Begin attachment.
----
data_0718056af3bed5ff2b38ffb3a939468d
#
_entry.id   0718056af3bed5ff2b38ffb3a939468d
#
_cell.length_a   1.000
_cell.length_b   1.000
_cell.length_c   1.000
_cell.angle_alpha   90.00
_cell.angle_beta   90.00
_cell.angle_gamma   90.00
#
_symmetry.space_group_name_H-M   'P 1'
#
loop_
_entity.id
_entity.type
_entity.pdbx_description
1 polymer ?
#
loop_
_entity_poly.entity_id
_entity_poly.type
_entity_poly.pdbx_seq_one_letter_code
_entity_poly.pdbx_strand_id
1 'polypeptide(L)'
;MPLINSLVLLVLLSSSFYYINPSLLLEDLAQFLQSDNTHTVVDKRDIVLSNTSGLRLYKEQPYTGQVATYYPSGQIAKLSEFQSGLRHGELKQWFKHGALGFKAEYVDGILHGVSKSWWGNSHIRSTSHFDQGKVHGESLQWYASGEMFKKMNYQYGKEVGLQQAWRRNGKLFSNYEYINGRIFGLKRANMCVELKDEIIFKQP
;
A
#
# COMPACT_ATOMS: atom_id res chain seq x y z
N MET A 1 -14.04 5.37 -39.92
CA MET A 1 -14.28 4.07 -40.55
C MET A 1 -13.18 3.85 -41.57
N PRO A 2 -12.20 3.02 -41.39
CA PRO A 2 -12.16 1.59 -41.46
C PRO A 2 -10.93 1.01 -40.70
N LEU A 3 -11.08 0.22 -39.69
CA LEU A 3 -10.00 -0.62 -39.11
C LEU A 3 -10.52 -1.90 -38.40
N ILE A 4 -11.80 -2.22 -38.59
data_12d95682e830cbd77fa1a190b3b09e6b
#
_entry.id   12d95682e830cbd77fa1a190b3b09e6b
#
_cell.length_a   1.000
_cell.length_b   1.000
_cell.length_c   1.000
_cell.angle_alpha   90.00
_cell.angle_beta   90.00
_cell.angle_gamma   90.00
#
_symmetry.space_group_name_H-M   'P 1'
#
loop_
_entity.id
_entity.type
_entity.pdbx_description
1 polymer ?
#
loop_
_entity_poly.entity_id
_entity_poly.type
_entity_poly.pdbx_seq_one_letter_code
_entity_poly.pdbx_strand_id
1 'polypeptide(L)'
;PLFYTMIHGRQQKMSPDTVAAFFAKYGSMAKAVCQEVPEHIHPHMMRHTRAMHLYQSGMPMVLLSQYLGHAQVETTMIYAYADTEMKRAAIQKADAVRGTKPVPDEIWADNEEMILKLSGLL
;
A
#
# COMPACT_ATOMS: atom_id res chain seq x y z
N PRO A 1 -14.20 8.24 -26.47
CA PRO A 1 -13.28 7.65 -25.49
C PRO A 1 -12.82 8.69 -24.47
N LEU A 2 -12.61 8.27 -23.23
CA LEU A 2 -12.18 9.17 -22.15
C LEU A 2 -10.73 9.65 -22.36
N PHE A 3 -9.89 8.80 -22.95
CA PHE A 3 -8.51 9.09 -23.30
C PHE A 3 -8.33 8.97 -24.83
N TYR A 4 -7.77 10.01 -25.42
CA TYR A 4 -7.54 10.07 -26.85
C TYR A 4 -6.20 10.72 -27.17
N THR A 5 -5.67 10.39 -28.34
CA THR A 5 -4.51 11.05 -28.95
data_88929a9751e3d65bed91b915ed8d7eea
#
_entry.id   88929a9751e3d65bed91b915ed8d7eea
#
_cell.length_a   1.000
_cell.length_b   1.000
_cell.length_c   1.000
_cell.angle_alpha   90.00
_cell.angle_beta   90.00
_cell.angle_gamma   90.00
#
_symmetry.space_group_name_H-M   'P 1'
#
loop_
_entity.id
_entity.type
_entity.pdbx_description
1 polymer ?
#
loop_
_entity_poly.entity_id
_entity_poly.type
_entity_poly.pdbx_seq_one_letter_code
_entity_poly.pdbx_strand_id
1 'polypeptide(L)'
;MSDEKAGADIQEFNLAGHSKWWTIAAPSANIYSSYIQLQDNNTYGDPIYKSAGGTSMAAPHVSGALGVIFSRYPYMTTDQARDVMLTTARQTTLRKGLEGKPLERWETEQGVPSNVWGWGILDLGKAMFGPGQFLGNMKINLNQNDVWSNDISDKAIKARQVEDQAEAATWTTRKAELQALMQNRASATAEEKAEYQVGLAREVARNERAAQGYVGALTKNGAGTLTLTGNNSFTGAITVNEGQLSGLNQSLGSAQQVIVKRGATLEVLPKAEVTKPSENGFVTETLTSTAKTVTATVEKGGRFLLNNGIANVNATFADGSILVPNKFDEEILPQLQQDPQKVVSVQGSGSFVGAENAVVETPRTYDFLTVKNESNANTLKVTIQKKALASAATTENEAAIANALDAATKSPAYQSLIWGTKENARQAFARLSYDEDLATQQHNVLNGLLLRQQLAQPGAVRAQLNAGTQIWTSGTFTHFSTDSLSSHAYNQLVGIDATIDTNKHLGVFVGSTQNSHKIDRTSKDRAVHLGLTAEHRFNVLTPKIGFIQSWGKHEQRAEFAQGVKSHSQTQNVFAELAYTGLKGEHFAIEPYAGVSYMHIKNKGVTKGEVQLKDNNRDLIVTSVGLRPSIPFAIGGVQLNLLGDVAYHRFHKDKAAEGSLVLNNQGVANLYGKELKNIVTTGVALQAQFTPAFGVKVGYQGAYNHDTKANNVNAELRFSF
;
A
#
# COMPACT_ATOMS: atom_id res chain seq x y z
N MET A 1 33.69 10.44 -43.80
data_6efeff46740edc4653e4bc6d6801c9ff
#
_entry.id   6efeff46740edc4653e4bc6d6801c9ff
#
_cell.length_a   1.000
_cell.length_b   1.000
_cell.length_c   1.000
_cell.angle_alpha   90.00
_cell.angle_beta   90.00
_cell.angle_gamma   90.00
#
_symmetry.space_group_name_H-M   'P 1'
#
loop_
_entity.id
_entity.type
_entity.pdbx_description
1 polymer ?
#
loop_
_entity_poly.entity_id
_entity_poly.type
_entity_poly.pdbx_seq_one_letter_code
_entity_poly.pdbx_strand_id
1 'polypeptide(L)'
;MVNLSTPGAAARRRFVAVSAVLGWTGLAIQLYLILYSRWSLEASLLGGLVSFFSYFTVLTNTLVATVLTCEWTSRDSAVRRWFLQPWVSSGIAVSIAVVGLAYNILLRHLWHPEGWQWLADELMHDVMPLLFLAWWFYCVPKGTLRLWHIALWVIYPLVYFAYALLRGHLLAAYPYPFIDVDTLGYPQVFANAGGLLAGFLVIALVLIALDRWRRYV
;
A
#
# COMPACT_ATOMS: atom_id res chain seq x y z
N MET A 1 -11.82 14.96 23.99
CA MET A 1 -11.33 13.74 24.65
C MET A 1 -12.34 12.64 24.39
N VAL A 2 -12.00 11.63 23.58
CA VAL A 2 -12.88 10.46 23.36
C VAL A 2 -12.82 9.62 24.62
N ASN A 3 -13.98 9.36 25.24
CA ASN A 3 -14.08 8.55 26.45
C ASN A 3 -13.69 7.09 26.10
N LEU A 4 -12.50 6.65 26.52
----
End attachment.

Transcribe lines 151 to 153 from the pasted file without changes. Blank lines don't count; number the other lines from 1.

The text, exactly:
C VAL A 2 -12.82 9.62 24.62
N ASN A 3 -13.98 9.36 25.24
CA ASN A 3 -14.08 8.55 26.45